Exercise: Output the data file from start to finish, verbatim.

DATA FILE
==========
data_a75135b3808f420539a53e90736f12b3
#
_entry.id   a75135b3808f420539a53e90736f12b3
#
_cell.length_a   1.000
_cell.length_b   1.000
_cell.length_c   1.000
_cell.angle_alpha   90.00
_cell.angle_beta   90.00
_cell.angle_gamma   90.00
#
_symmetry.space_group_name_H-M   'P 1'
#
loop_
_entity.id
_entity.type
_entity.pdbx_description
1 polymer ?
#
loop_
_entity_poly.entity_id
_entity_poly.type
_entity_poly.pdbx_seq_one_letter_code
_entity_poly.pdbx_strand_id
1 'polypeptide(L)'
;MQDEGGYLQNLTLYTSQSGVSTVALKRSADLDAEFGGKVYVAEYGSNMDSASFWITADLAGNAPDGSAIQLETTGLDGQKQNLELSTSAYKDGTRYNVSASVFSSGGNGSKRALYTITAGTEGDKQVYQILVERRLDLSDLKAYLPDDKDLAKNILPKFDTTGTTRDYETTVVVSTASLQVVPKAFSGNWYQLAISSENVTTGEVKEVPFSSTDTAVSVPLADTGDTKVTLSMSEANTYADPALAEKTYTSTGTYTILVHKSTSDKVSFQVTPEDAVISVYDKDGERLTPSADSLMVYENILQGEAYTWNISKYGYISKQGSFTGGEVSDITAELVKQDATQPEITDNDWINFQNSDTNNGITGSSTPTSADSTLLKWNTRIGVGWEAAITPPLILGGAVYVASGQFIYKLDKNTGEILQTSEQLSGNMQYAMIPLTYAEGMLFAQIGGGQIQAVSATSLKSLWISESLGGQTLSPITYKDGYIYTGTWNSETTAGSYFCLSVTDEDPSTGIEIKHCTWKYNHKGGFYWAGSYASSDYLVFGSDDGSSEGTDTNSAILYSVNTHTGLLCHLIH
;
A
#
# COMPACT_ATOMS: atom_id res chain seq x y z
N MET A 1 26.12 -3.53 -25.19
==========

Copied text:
data_a75135b3808f420539a53e90736f12b3
#
_entry.id   a75135b3808f420539a53e90736f12b3
#
_cell.length_a   1.000
_cell.length_b   1.000
_cell.length_c   1.000
_cell.angle_alpha   90.00
_cell.angle_beta   90.00
_cell.angle_gamma   90.00
#
_symmetry.space_group_name_H-M   'P 1'
#
loop_
_entity.id
_entity.type
_entity.pdbx_description
1 polymer ?
#
loop_
_entity_poly.entity_id
_entity_poly.type
_entity_poly.pdbx_seq_one_letter_code
_entity_poly.pdbx_strand_id
1 'polypeptide(L)'
;MQDEGGYLQNLTLYTSQSGVSTVALKRSADLDAEFGGKVYVAEYGSNMDSASFWITADLAGNAPDGSAIQLETTGLDGQKQNLELSTSAYKDGTRYNVSASVFSSGGNGSKRALYTITAGTEGDKQVYQILVERRLDLSDLKAYLPDDKDLAKNILPKFDTTGTTRDYETTVVVSTASLQVVPKAFSGNWYQLAISSENVTTGEVKEVPFSSTDTAVSVPLADTGDTKVTLSMSEANTYADPALAEKTYTSTGTYTILVHKSTSDKVSFQVTPEDAVISVYDKDGERLTPSADSLMVYENILQGEAYTWNISKYGYISKQGSFTGGEVSDITAELVKQDATQPEITDNDWINFQNSDTNNGITGSSTPTSADSTLLKWNTRIGVGWEAAITPPLILGGAVYVASGQFIYKLDKNTGEILQTSEQLSGNMQYAMIPLTYAEGMLFAQIGGGQIQAVSATSLKSLWISESLGGQTLSPITYKDGYIYTGTWNSETTAGSYFCLSVTDEDPSTGIEIKHCTWKYNHKGGFYWAGSYASSDYLVFGSDDGSSEGTDTNSAILYSVNTHTGLLCHLIH
;
A
#
# COMPACT_ATOMS: atom_id res chain seq x y z
N MET A 1 26.12 -3.53 -25.19